Setting up shop in the USA: SC&RA news November 2019

10 December 2019


USA satellite view

From major enterprises to small shops, every day, foreign nationals set up businesses in the USA. For most of them, accessing the country is key to growth and continued success. It’s no different for international SC&RA members, many of whom have made the leap and set up subsidiary locations, satellite offices or much more formal operations in America.

Jaime Serdan man in white shirt standing under a tree

Jaime Serdan

Jaime Serdan, US managing director at Group Cargo Lift landed in the country in 2019, when his Mexico-based company, which started in 2007, took advantage of timing. “In 2018 we had presidential elections and a change to a populist government that is halting economic growth, which creates new challenges for companies in Mexico,” he explained. “It seemed natural to diversify our revenue base into a new and much bigger market so, in 2019, we decided to open a new location in Dallas, Texas.”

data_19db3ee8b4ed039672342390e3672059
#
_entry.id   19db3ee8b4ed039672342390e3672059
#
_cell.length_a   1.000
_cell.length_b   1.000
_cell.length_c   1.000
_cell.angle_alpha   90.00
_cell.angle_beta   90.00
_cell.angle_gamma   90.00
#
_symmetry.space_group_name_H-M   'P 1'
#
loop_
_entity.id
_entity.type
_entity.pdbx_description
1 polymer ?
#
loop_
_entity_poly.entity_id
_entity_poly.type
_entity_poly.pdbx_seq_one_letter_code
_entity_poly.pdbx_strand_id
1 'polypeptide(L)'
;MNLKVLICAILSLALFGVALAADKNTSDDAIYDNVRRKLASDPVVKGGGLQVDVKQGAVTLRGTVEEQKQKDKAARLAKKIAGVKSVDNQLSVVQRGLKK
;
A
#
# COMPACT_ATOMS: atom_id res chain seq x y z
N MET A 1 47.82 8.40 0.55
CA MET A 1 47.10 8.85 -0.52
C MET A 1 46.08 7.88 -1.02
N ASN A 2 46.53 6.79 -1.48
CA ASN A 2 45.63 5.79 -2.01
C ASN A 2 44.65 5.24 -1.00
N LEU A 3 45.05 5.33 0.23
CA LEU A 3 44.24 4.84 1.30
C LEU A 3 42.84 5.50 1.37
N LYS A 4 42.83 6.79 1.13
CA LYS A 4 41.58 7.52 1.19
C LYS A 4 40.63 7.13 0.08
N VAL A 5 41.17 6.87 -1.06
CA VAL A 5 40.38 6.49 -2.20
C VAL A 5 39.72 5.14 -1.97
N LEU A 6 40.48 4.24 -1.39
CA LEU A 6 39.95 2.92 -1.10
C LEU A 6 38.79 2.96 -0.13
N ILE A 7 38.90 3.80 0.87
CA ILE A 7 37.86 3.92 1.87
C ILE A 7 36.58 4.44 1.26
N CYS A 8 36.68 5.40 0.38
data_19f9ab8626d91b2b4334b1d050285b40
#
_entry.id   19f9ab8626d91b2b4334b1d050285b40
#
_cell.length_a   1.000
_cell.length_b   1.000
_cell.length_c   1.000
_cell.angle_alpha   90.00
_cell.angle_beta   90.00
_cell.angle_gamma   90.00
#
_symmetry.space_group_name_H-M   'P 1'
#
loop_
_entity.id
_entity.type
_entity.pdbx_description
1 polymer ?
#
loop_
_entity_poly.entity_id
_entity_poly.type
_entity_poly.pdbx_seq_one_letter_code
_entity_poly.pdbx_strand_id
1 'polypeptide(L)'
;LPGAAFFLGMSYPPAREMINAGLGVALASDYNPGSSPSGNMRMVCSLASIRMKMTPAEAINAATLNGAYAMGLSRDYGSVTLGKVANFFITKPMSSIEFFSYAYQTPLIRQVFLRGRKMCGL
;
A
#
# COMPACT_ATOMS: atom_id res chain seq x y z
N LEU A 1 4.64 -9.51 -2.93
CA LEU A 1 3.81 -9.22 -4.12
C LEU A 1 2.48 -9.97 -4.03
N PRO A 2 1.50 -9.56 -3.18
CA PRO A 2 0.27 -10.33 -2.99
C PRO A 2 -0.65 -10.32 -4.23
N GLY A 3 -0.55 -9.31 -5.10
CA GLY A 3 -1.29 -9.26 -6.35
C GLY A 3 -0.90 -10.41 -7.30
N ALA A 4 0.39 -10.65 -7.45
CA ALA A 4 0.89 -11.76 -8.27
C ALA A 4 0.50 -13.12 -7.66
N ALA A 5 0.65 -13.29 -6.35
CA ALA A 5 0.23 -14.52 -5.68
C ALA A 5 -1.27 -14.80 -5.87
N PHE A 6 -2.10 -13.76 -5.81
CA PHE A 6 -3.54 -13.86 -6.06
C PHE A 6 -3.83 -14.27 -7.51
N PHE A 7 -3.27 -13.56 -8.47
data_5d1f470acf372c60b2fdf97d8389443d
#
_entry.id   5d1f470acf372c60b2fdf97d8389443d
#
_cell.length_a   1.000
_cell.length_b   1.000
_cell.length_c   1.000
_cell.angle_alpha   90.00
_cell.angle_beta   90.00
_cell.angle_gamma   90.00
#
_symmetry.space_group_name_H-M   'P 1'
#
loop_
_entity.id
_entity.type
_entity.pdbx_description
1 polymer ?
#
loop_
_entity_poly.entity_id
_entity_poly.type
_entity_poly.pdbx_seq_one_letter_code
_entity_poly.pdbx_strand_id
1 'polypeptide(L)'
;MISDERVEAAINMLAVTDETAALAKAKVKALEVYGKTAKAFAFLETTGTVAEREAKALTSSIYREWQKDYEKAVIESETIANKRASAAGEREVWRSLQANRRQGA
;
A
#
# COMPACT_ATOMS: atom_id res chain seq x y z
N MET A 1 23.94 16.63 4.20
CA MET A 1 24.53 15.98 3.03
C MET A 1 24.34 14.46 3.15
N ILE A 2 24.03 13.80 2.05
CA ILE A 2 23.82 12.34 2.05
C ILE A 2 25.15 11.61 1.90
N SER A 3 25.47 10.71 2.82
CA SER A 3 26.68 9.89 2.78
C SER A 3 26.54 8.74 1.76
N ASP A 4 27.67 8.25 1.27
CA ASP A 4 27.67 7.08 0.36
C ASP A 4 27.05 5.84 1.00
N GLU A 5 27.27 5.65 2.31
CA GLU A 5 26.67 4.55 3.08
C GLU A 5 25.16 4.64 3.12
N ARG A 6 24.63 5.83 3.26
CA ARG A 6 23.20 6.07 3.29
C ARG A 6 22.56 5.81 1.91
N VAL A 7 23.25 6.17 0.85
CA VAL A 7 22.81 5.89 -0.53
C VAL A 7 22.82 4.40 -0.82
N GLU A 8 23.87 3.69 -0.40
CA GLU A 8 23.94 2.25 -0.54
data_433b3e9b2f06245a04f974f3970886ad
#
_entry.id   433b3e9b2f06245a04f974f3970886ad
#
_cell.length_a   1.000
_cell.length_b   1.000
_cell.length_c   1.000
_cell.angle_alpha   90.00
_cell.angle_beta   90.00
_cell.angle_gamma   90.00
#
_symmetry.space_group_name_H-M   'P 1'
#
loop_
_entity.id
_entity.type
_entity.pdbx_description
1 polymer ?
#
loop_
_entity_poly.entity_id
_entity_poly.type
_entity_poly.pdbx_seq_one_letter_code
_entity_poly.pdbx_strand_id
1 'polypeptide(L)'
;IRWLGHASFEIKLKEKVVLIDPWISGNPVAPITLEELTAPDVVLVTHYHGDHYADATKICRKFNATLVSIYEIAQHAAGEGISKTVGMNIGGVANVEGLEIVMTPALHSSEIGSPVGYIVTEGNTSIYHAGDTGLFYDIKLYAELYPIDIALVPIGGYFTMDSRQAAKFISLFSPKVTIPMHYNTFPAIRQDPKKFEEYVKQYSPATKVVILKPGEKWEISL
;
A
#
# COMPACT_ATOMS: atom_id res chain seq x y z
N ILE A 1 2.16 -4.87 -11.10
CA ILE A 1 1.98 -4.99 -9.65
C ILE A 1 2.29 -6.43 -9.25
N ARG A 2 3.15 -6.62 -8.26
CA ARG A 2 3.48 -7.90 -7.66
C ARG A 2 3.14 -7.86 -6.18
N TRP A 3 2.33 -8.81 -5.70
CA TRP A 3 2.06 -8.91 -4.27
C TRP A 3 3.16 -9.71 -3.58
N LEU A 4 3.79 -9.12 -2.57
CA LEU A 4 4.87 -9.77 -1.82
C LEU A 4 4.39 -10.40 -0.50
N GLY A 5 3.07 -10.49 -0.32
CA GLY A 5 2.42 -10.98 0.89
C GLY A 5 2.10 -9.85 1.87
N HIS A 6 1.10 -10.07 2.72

While Cargo Lift’s business model had already proven successful in Mexico, boasting six locations, Serdan pointed out that one key factor pushed them towards the USA. “Our US partners and providers encouraged us to replicate our model in the States,” he said. “They believed if we provided the same level of service and dedication to customers here, we’d find similar success.”

Cargo Lift found that success by working hard to become the best Mexican cargo-movement company. “To achieve it, we needed to team up with the best brands in the industry, so the company managed to acquire distribution in Mexico through many established names,” said Serdan. “Another key factor was the commitment to technology that Cargo Lift understood it needed to adapt. We also created an app for smartphones and tablets where the first slings calculator for Mexico was incorporated. Additionally, we launched a website with an online store where clients could price and buy any slings or related accessories, and acquired the exclusive representation of Automated ID in Mexico, so that all our manufacturing products have a unique code or cloud-based CHIP RFID for traceability and frequent inspections according to the ASME standard.”